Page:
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Old 9th July 2008, 14:47   #52
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Before I enter a parking area I generally switch off the AC and lower the windows. This way I can see the usually dim parking lot better and can also hear any shouts like when I am driving over someone.

I kill the lights and get the power windows up and sometimes shut down the ICE before finally switching off the engine.


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Originally Posted by headers View Post
Yeah, there are many surprising facts too. A slight OT:

1. Team Bhpians do not give cars for wallet parking
2. They dont use drivers mostly to drive around
3. They [sometimes] clean their cars by themselves
4. They do NOT lend their cars even to their TBHP friends.
Dekho magar pyar se.
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Old 9th July 2008, 14:52   #53
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better to knock off the lights, AC, music etc etc before switching off completely IMO


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I kill the lights and get the power windows up and sometimes shut down the ICE before finally switching off the engine.

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Old 9th July 2008, 15:17   #54
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Quote:
Originally Posted by headers
The so called "coolant cyle" refers to the thermostat triggering the elctric fan that work and bring the coolant temperature to acceptable limits.
Say the coolant temp is high when we are planning to kill the engine. If the fan is triggered by the thermostat, and you idle till it switches off, it would have brought the coolant temp down.

Now, what if I killed the engine before the fan completed its job ? The coolant would remain in a high temp state. What are the side-effects due to this ? Left to itself, the coolant will anyway after a period of time come down to atmospheric temp, right ?

And BTW, the fan can run with the engine off (but ignition in ON state) also. So, if you wanted the fan to complete its job, you can still kill the engine, leave key in ON state, let the fan finish its job. Atleast there wont be fuel wastage while idling.

Last edited by supremeBaleno : 9th July 2008 at 15:19.
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Old 9th July 2008, 16:02   #55
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Heat kills turbos. It warps them, can melt them and can cook lubricants inside them causing them to cake up and fail. You turbo owners, look in your manuals and you will see that it says to idle your engine for a short time after a journey. This will bring temperatures down before shut off. If you just end your journey and shut off the motor, there is period of time where the accumulating heat of the motor which has been shut down and through which no coolant is flowing and no air flowing over the entire motor (yeah, the fan may be going) will cause a sudden increase of heat inside the bonnet and this is not good for your turbo, so say the experts. It is not a good idea to shut down your turbo diesel in traffic to save fuel. You are subjecting it to too much heat. This is not my opinion, read your manuals. It's probably there.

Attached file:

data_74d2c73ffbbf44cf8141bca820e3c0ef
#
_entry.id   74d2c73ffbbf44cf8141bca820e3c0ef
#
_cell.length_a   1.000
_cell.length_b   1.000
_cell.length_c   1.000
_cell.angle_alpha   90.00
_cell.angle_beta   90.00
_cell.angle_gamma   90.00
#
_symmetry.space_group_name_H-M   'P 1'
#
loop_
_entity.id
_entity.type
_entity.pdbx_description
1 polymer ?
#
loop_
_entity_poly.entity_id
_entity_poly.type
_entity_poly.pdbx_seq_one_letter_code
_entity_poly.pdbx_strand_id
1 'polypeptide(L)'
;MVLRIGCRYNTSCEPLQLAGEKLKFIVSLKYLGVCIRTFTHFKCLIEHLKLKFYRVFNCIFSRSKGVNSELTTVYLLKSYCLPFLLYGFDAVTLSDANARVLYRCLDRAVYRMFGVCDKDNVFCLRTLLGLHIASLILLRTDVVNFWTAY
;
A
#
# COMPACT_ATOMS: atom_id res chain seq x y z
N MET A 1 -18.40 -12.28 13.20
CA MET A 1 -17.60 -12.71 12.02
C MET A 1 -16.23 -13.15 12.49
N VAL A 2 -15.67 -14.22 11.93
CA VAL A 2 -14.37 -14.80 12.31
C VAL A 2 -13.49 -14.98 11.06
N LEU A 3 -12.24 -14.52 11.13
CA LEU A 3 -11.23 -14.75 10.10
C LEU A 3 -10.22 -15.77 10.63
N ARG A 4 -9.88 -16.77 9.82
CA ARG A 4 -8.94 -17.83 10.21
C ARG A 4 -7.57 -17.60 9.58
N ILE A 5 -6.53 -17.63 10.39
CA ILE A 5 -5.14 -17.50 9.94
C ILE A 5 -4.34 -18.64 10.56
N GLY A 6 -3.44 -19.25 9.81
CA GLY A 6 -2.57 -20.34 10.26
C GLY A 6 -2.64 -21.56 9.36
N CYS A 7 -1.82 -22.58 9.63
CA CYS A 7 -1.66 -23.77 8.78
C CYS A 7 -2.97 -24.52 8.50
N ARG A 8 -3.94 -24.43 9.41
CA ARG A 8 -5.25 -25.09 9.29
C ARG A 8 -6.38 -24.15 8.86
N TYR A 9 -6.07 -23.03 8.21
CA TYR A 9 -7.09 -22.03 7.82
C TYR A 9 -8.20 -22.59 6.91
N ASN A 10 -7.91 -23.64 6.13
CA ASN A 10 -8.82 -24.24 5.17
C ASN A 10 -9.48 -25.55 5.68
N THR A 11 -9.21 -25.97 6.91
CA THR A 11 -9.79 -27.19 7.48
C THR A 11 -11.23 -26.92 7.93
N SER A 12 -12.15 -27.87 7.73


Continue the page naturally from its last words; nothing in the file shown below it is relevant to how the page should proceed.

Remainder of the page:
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Old 9th July 2008, 16:06   #56
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Quote:
Originally Posted by supremeBaleno View Post
Say the coolant temp is high when we are planning to kill the engine. If the fan is triggered by the thermostat, and you idle till it switches off, it would have brought the coolant temp down.

Now, what if I killed the engine before the fan completed its job ? The coolant would remain in a high temp state. What are the side-effects due to this ? Left to itself, the coolant will anyway after a period of time come down to atmospheric temp, right ?

And BTW, the fan can run with the engine off (but ignition in ON state) also. So, if you wanted the fan to complete its job, you can still kill the engine, leave key in ON state, let the fan finish its job. Atleast there wont be fuel wastage while idling.
You are right. as always sir!

There is no difference - but there are some psychological affects in drinking a bottle of hot water and drinking a bottle of cold water.

How will you react on each situation? Consider the above and you will have your answer.